Jing: The Substance of Vitality

Jing – it’s what you’re made of.

CAUTION: Includes explicit topics related to reproductive health.

In Chinese physiology, there is a substance that each of us possesses called jing – it’s often translated into English as “essence” or “vitality”. Jing is said to be stored in the kidneys and is believed to decline with age. In fact, the definition of aging in Chinese medicine is the loss of jing. Brittle bones, thin skin, hair loss, and cognitive decline are all symptoms of jing deficiency. Your jing is your genetic integrity and it is inherited from your parents. In this sense, congenital birth defects are also considered a jing deficiency.  This substance is a very yin substance and is said to be related to the Water element through it’s association with the Kidney. This makes sense, as Water has a relationship to one’s ancestors and to the past. Adequate jing is necessary for healthy reproduction and for sexual function. It is also necessary for growth and development, particularly of the bones and bone marrow. Going through puberty is like receiving a shot of stored jing from our kidneys.

Overwork, overthinking, age, and chronic oxidative damage are all things that can detract from one’s jing. Kidney yin deficiency and Kidney yang deficiency, if both present and profound enough, can equate to jing deficiency. It is considered a precious substance and is given to you at birth in a finite amount, so it’s best not to waste it by “burning the candle at both ends”. Whenever you work beyond your means (i.e. spend all the qi you have to give in a day and continue working), you drain your jing. It is said that whenever you go to bed without using up all your qi for that day, some of that qi gets transformed into jing – like change in a piggy bank.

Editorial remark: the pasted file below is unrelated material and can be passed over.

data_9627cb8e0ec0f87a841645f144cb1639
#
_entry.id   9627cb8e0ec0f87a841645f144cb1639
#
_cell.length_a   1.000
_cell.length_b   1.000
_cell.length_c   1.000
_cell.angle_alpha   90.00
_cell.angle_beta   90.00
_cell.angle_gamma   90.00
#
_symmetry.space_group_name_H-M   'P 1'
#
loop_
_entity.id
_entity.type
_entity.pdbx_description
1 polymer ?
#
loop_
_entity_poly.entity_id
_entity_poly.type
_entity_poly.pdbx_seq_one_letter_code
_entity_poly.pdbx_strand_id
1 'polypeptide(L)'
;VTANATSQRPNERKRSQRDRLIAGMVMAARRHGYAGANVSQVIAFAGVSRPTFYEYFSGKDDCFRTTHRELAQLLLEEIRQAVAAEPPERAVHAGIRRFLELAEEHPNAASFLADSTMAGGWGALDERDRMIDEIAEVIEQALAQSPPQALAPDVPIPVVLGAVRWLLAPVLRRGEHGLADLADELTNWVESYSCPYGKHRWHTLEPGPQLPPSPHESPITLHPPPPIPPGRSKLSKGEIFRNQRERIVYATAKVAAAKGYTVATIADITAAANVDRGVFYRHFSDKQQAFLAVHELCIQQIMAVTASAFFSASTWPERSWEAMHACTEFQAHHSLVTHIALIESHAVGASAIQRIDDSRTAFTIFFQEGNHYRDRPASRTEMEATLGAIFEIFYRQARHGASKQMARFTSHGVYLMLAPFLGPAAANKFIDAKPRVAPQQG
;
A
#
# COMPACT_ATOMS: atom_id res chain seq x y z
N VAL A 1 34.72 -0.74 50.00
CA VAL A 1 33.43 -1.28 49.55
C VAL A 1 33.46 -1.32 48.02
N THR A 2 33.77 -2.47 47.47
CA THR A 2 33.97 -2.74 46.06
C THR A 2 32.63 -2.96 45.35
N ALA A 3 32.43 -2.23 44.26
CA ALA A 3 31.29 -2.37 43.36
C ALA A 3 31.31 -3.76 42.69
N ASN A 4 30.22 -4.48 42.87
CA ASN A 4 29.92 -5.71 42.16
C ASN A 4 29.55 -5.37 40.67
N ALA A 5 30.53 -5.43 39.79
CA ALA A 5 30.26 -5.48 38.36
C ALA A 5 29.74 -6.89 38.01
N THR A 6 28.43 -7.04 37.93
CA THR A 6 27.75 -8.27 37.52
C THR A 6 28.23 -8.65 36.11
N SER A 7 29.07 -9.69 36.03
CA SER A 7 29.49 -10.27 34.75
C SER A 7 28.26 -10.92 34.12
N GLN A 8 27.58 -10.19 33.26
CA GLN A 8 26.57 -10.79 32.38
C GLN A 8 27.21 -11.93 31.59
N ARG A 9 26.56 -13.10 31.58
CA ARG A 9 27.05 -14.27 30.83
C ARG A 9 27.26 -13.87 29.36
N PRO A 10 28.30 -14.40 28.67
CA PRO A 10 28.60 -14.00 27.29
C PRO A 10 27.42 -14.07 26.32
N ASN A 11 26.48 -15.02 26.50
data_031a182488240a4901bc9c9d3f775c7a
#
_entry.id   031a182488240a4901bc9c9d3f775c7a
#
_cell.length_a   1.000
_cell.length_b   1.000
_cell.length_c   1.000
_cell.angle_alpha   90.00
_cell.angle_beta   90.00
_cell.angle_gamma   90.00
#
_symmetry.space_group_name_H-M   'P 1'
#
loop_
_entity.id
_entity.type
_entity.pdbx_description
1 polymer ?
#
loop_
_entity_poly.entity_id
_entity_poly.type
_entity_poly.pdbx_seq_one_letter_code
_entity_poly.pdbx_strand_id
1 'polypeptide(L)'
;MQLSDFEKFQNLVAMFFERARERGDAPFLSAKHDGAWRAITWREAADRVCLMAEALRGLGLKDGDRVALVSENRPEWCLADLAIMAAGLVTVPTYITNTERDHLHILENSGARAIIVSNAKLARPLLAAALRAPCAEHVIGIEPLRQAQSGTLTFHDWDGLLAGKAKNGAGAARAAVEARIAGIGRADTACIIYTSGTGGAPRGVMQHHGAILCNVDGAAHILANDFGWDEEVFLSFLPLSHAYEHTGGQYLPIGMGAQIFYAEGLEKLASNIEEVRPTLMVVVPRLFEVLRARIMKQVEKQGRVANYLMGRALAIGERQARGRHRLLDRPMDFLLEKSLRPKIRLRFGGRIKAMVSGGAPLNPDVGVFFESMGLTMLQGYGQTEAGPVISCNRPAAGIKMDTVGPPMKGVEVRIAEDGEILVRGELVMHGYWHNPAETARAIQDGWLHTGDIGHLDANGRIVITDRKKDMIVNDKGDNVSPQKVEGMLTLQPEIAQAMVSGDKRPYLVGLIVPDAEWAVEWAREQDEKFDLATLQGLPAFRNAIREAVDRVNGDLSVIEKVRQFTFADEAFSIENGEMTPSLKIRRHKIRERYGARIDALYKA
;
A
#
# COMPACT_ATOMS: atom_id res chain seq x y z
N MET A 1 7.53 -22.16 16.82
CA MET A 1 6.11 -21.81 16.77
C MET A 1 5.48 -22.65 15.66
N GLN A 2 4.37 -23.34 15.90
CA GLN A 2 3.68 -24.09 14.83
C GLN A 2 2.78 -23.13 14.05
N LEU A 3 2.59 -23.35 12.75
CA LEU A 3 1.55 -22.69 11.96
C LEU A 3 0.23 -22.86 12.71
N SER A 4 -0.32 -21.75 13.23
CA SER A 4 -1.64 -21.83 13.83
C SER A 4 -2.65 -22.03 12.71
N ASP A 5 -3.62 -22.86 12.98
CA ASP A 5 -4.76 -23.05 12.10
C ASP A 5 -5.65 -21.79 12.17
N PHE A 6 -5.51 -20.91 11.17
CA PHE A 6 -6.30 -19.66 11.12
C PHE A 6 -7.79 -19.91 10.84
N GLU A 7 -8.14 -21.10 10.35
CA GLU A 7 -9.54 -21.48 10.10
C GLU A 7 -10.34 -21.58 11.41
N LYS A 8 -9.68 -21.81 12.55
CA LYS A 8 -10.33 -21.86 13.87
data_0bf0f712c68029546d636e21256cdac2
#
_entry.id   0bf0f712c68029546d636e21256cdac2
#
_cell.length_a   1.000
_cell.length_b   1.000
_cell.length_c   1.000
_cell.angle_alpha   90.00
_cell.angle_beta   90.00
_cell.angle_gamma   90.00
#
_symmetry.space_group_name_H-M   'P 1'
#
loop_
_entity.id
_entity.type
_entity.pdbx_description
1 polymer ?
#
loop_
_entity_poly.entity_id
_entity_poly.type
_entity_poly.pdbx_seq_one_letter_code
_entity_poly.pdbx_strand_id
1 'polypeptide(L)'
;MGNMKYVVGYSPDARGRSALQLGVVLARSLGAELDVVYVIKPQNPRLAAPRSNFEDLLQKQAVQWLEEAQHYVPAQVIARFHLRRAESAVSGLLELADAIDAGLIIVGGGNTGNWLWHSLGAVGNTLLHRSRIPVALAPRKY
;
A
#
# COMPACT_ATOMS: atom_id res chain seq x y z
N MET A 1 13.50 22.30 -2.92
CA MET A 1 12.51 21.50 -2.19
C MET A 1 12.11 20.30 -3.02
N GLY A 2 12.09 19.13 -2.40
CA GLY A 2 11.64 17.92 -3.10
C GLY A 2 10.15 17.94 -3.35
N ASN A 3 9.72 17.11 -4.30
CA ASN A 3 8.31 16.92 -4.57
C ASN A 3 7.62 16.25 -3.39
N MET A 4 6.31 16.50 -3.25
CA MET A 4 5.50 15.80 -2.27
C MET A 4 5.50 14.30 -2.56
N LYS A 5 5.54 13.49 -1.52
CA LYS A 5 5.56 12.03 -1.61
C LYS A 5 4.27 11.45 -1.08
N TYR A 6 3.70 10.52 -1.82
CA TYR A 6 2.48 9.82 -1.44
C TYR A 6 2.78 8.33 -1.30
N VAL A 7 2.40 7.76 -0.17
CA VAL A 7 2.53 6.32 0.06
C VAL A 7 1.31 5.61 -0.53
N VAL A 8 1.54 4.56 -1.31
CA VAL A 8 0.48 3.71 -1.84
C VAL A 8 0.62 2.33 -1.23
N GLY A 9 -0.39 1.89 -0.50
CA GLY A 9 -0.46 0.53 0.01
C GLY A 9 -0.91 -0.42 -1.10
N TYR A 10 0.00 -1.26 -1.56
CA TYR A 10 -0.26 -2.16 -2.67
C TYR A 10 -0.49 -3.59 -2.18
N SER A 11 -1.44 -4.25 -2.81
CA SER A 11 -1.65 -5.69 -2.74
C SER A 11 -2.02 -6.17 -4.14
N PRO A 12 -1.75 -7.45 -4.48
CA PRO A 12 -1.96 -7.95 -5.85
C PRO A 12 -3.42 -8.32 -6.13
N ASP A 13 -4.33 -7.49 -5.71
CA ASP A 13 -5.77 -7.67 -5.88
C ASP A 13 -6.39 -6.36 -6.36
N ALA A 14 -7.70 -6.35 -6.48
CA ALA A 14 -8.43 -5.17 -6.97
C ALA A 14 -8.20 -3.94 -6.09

To get at the importance of having a healthy storage of jing, I often compare it to a similar concept from another traditional healing system – Ayurveda. In Ayurvedic medicine, there is a substance believed to be contained in the heart called ojas. Each individual is born with only eight drops of ojas – when those eight drops are used up, the person dies.

There are some gender differences when it comes to jing-metabolism.

It is said that 100 drops of Blood is worth 1 drop of jing. This is where it gets more interesting – it is also said that 30 drops of semen is worth 1 drop of jing.

There are a few different statements being made here. One is that, the more yin a substance, the closer it’s relationship with jing. Semen is more yin than blood. It is also making the important point that men are at a higher risk of developing jing deficiency through lifestyle than women are.

Granted, childbearing is a remarkably jing-intensive process. However if a woman is careful and has prepared her body before bearing a child (by nourishing her blood and jing), then her jing will not suffer and both her and the baby will be healthy. When a woman’s body is not prepared to give birth, the baby pulls on the mother’s essence and women often lose bone density or teeth as a result of bearing a child. The biggest challenge for women is the cyclical loss of blood, which can have quite a pernicious effect on a woman’s health if not regulated and kept in balance. However, for men, the frequent and unregulated loss of semen, from the Chinese medical perspective, can pose much greater health risks – theoretically shortening a man’s life.

It is believed that the only way to nourish jing in Chinese Medicine is through qigong. So do your qigong!

For more information on how jing works in men and what they can do to prevent the loss of essence, see this article. (CAUTION: Explicit topics.)

Be good to your body. Take care of the vitality you were given.

Yin and Yang (and Their Imbalances)

Most of Chinese Medical theory can be distilled down to the dualistic concept of yin and yang. For example, the notion that any condition falls into the category of excess or deficient, or that it can present itself as hot or cold (Yang excess or Yang deficient), or dry or damp (Yin deficient or Yin excess) are all manifestations of this principle. Yin and yang are energetic, organizing forces in Nature but they are also treated as bodily substances in the body.

Yin and yang are polar opposites but they are in constant interaction. There are four main aspects that we apply to our understanding of yin and yang: opposition (they have opposite characteristics), interdependence (you can’t have one without the other), mutual consumption (too much of one will begin to consume the other), and intertransformation (too much of one can turn into the other).

This article will outline the substances of yin and yang in the body, signs and symptoms of their imbalances, and some lifestyle changes that can shift those imbalances back into a state of harmony.

Yin and its imbalances